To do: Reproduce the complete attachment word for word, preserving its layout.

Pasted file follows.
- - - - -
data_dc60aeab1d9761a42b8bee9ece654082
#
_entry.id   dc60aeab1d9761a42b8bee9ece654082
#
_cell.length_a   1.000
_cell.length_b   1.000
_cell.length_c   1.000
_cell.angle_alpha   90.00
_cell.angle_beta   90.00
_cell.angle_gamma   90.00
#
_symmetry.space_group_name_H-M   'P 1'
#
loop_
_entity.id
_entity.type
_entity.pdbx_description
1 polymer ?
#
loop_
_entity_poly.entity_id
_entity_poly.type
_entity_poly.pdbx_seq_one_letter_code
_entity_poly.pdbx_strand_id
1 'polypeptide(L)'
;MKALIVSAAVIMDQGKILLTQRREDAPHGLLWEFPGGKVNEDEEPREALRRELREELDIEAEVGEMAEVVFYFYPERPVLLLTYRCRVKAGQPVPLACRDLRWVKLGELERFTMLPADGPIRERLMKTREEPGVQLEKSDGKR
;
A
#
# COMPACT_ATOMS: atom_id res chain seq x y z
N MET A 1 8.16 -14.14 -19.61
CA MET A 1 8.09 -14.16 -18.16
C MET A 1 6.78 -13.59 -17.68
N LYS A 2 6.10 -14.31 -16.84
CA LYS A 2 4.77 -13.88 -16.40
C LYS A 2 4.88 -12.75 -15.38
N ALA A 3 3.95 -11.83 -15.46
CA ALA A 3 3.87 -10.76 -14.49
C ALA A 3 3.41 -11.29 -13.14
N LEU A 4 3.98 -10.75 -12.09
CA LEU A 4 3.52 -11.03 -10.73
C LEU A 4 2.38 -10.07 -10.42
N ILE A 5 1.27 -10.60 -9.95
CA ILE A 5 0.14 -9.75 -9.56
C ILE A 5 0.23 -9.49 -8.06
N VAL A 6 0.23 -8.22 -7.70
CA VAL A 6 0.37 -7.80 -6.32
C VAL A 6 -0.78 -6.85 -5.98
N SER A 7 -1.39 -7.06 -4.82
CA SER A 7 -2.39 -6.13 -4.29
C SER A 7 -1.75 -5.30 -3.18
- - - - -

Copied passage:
data_dc60aeab1d9761a42b8bee9ece654082
#
_entry.id   dc60aeab1d9761a42b8bee9ece654082
#
_cell.length_a   1.000
_cell.length_b   1.000
_cell.length_c   1.000
_cell.angle_alpha   90.00
_cell.angle_beta   90.00
_cell.angle_gamma   90.00
#
_symmetry.space_group_name_H-M   'P 1'
#
loop_
_entity.id
_entity.type
_entity.pdbx_description
1 polymer ?
#
loop_
_entity_poly.entity_id
_entity_poly.type
_entity_poly.pdbx_seq_one_letter_code
_entity_poly.pdbx_strand_id
1 'polypeptide(L)'
;MKALIVSAAVIMDQGKILLTQRREDAPHGLLWEFPGGKVNEDEEPREALRRELREELDIEAEVGEMAEVVFYFYPERPVLLLTYRCRVKAGQPVPLACRDLRWVKLGELERFTMLPADGPIRERLMKTREEPGVQLEKSDGKR
;
A
#
# COMPACT_ATOMS: atom_id res chain seq x y z
N MET A 1 8.16 -14.14 -19.61
CA MET A 1 8.09 -14.16 -18.16
C MET A 1 6.78 -13.59 -17.68
N LYS A 2 6.10 -14.31 -16.84
CA LYS A 2 4.77 -13.88 -16.40
C LYS A 2 4.88 -12.75 -15.38
N ALA A 3 3.95 -11.83 -15.46
CA ALA A 3 3.87 -10.76 -14.49
C ALA A 3 3.41 -11.29 -13.14
N LEU A 4 3.98 -10.75 -12.09
CA LEU A 4 3.52 -11.03 -10.73
C LEU A 4 2.38 -10.07 -10.42
N ILE A 5 1.27 -10.60 -9.95
CA ILE A 5 0.14 -9.75 -9.56
C ILE A 5 0.23 -9.49 -8.06
N VAL A 6 0.23 -8.22 -7.70
CA VAL A 6 0.37 -7.80 -6.32
C VAL A 6 -0.78 -6.85 -5.98
N SER A 7 -1.39 -7.06 -4.82
CA SER A 7 -2.39 -6.13 -4.29
C SER A 7 -1.75 -5.30 -3.18